• Weighing The Week Ahead: Will Consumers Step Up - Especially On Housing? [View article]
    Joe -- Thanks both for adding the link on your site and also for stopping by to tell us.

    Nice job of spotting something that nearly everyone would miss.

    Jeff
    May 13 04:41 PM | 1 Like Like |Link to Comment
  • Weighing The Week Ahead: Will Consumers Step Up - Especially On Housing? [View article]
    Richjoy - ZH is among the two or three most profitable blogging enterprises. Telling people what they want to hear is a much better business model than telling them what they need to know!

    Jeff
    May 13 09:28 AM | 1 Like Like |Link to Comment
  • Weighing The Week Ahead: New Leadership For Stocks? [View article]
    Ron - I agree with the value gained from reading a well-argued analysis from good sources, even when you know there is a bias.

    As to the deep look into the employment data, most of it is inconsistent spinning. The analysis of seasonal adjustments is really terrible. The choice of indicators varies with what will convey the worst impression in a given month. They manage to criticize the B/D adjustment, for example when it adds jobs, but also when it subtracts them if the number has changed.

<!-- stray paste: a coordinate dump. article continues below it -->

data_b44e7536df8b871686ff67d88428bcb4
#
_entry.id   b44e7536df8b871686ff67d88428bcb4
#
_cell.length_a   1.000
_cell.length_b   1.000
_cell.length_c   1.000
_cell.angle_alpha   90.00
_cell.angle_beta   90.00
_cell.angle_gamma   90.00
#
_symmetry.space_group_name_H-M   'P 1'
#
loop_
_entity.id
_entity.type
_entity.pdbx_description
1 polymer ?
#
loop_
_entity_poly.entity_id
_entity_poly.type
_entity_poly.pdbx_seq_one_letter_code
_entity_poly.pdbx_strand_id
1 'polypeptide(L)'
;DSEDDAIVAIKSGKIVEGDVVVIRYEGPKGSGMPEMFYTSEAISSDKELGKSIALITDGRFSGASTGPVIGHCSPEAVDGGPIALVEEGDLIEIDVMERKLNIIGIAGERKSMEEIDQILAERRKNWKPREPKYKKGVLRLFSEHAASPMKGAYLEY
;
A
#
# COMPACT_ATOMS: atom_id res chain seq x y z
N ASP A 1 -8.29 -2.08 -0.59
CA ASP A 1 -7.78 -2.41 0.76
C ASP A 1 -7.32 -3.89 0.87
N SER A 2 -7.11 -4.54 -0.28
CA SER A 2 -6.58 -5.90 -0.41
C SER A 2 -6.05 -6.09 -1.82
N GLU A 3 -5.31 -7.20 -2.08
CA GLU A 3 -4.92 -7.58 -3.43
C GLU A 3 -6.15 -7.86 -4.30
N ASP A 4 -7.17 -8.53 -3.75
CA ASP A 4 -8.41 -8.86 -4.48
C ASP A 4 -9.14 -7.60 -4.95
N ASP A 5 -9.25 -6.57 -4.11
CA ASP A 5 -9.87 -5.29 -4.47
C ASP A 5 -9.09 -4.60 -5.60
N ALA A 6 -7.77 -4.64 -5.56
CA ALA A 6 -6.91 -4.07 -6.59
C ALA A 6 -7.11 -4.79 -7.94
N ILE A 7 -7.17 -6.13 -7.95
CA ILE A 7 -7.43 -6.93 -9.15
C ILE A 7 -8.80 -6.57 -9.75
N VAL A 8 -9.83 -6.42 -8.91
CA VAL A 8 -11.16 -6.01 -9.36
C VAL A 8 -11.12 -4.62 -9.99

So the problem is that you need to be an expert to spot the errors.

    They also do not cite sources in a way that allows you to verify their work.

    You can get a more reasonable bearish perspective from John Mauldin.

    But once again, you are on the right track. Read widely and think critically.

    Jeff
    May 6 08:36 PM | 1 Like Like |Link to Comment
  • Weighing The Week Ahead: Interpreting Mixed Signals [View article]
    Lloyd -- The intent of my response was to congratulate you on your comment and also for providing another citation for us. I repeat that.

    My blog agenda currently has about 50 items on it, several of which are seriously overdue. I follow many things that I do not write about at that particular moment. That especially includes the work of several people who have earned special attention. Rortybomb is one of those people. I had the good fortune to spend all day Friday at the Kauffman Conference sitting next to him and also at dinner. We covered many topics, but he did not mention his upcoming article.